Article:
Fresh off a decisive election victory, Japan's leader pledges to tackle what he calls Japan's two national crises: the military threat from North Korea, and an aging and declining population.

Shinzo Abe, re-elected as prime minister, said at a news conference that he is committed to protect the Japanese people's prosperity and peace from any contingency. He also referred to Japanese people who were abducted years ago and are believed to still being held by North Korea.

"I will pursue decisive and strong diplomacy to tackle North Korea's missile, nuclear and abduction issues and put further pressure to get it to change its policy," he said.

His ruling coalition was returned to power in elections for Japan's more powerful lower house Sunday.

Abe said Japan's decreasing population and aging is "the biggest challenge" for his "Abenomics" policy aimed at Japan's economic recovery from deflation. "The problem is progressing by the minute, and we cannot afford waiting around."

He promised a comprehensive package by the end of the year to deal with Japan's demographic challenges, including investments in education, productivity improvements and pension system reform.

Abe's Liberal Democratic Party and a small coalition partner together secured at least 313 seats in the 465-member lower house, passing the 310-barrier for a two-thirds majority. Three seats remained undecided.

Abe said the result showed "strong support" from the people and thanked them for backing stability and his government's policies.


Sailors with Japan's Maritime Self-Defence Force stand on the deck of a training ship as they arrive in Vladivostok, Russia, on Oct. 14. Japan's post-war Constitution renounces the use of force in international conflicts and limits Japan's military to self-defence. (Yuri Maltsev/Reuters)

The victory boosts Abe's chances of winning another three-year term next September as leader of the LDP. That could extend his premiership to 2021, giving him more time to try to win a reluctant public over to his longtime goal of revising Japan's pacifist Constitution.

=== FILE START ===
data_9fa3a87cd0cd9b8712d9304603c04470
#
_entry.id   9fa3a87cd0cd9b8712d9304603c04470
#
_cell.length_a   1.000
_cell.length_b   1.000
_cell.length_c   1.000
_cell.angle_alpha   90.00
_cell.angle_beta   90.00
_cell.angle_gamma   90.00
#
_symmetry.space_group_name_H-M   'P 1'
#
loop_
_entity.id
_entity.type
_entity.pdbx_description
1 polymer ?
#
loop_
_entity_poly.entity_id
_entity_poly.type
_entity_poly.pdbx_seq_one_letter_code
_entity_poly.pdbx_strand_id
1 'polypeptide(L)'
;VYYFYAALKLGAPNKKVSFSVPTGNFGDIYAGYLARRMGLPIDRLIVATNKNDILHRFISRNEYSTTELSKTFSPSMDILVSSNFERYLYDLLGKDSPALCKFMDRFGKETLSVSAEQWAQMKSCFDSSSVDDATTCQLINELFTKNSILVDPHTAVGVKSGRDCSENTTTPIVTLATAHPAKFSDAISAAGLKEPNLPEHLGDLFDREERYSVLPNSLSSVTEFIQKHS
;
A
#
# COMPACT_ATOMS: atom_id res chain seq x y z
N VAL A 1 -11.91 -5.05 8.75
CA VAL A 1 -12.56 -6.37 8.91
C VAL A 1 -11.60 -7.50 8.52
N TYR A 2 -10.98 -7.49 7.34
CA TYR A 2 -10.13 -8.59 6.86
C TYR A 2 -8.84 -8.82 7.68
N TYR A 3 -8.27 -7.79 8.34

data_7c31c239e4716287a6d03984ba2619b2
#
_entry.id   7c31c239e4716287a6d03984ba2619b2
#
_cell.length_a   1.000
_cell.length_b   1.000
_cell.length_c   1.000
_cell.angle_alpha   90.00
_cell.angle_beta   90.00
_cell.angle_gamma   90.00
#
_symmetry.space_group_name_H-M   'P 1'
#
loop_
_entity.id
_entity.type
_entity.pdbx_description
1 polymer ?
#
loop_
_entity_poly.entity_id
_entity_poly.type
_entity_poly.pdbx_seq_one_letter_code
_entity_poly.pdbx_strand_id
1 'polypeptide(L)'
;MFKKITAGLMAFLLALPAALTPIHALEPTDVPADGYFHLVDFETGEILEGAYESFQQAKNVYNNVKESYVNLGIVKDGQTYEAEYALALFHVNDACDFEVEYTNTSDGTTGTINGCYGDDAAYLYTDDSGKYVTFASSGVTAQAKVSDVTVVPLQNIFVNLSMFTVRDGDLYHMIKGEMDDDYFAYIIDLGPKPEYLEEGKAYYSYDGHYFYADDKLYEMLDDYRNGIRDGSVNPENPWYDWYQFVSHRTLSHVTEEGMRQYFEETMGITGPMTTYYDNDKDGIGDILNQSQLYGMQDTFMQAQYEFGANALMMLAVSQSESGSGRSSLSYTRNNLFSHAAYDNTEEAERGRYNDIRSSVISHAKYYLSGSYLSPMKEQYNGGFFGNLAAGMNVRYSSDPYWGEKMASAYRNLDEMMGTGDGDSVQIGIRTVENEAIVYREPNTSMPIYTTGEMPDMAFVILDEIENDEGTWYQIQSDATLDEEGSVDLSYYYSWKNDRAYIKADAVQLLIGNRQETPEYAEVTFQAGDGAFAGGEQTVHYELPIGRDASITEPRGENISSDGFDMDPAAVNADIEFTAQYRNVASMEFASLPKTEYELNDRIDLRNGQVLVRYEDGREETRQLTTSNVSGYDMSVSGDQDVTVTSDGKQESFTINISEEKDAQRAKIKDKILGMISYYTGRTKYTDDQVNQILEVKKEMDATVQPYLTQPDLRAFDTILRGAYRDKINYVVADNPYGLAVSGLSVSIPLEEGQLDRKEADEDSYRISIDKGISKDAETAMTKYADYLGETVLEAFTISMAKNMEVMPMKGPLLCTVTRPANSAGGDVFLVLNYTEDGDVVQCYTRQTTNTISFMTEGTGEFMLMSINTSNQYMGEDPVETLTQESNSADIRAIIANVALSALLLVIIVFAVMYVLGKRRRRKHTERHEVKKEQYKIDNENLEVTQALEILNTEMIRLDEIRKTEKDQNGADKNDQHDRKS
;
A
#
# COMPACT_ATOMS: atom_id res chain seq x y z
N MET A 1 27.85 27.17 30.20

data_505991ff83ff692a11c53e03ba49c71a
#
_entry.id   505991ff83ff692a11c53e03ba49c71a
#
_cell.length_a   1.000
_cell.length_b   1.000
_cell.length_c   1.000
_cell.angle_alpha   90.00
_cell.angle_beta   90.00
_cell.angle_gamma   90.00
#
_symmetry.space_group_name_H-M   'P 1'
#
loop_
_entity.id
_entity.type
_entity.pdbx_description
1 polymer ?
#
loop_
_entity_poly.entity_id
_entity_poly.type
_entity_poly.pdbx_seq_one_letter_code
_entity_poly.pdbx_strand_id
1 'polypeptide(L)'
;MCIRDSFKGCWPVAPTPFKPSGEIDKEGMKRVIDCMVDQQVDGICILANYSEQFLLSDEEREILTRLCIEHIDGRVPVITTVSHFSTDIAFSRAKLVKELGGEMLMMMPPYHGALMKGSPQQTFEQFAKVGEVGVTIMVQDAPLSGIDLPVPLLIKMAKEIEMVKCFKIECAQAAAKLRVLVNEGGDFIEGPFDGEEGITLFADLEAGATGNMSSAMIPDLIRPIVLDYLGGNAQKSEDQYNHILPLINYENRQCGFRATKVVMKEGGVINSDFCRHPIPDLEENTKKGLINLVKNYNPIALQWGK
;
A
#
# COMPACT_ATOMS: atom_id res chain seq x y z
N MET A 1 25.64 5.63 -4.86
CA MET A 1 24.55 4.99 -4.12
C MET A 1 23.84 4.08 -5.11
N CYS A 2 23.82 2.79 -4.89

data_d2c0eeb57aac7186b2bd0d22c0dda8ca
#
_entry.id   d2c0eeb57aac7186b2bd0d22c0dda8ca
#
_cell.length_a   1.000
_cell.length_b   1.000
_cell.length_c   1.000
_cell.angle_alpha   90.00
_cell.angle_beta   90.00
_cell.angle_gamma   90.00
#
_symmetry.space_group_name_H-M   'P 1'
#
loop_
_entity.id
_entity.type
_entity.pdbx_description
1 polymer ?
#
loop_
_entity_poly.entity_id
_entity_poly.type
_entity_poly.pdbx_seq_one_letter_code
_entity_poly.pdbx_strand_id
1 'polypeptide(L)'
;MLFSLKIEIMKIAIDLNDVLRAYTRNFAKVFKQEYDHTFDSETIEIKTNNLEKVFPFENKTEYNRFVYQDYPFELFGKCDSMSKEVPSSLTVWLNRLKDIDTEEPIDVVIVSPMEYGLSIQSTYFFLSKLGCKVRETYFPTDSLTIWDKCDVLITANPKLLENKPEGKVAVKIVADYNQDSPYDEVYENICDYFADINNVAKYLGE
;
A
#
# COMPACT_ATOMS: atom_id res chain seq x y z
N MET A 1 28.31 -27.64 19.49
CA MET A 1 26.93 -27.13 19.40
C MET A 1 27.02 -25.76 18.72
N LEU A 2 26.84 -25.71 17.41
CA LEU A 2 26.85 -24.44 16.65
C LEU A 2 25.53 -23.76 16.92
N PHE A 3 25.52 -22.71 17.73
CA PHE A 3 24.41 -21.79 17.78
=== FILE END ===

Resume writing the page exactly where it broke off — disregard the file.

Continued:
In the immediate term, the win likely means a continuation of the policies Abe has pursued since he took office in December 2012 — a hard line on North Korea, close ties with Washington, including defence, as well as a super-loose monetary policy and push for nuclear energy. Stocks rose in Tokyo on Monday morning.

Abe said he will have "deep discussion" on North Korean policies with U.S. President Donald Trump during his planned Nov. 5-7 visit in Japan. Abe said he will call a special parliamentary session to be re-elected as prime minister and install his new cabinet, which is expected to retain most of its current members.

Abe's ruling coalition already has a two-thirds majority in the less powerful upper house. Having a so-called supermajority in both houses gives them virtually a free hand to push even divisive policies and legislation.

That would also increase Abe's chances for achieving a constitutional revision, a goal his party and its nationalist supporters have advocated for years. They view the 1947 constitution as the legacy of Japan's defeat in World War II and an imposition of the victor's world order and values.

The charter renounces the use of force in international conflicts and limits Japan's troops to self-defence, although Japan has a well-equipped modern military that works closely with the U.S.


Elderly and middle-age people exercise during Respect for the Aged Day in Tokyo on Sept. 18. Abe said Japan's decreasing population and aging are 'the biggest challenge' for his economic policy. (Toru Hanai/Reuters)

Any change to Japan's Constitution, which has never been amended, requires approval first by two-thirds of parliament, and then in a public referendum. Polls indicate that the Japanese public remains opposed to amendment.

The win indicates Abe has bounced back from the summer, when support ratings for his cabinet plunged to 30 per cent after accusations of government favouritism to people connected to him. For the first time since he took office nearly five years ago, he appeared vulnerable as both party leader and prime minister.

The ruling coalition's victory reflects as much the lack of viable alternatives as support for Abe. Turnout was just 54 per cent, as typhoon rains lashed much of the country and delaying final results.

Abe dissolved the lower house less than a month ago, forcing the snap election. Analysts saw it as an attempt to solidify his political standing at a time when the opposition was in disarray and his support ratings had improved somewhat.

His plan was briefly upstaged by the launch of a new opposition party by populist Tokyo Gov. Yuriko Koike. But initial excitement faded, and the Party of Hope took only 49 seats.

Another new party, the constitutional Democratic Party of Japan, won 55 seats and looks to be the biggest opposition grouping. It is liberal-leaning, while both the Party of Hope and Abe's Liberal Democratic Party are more conservative.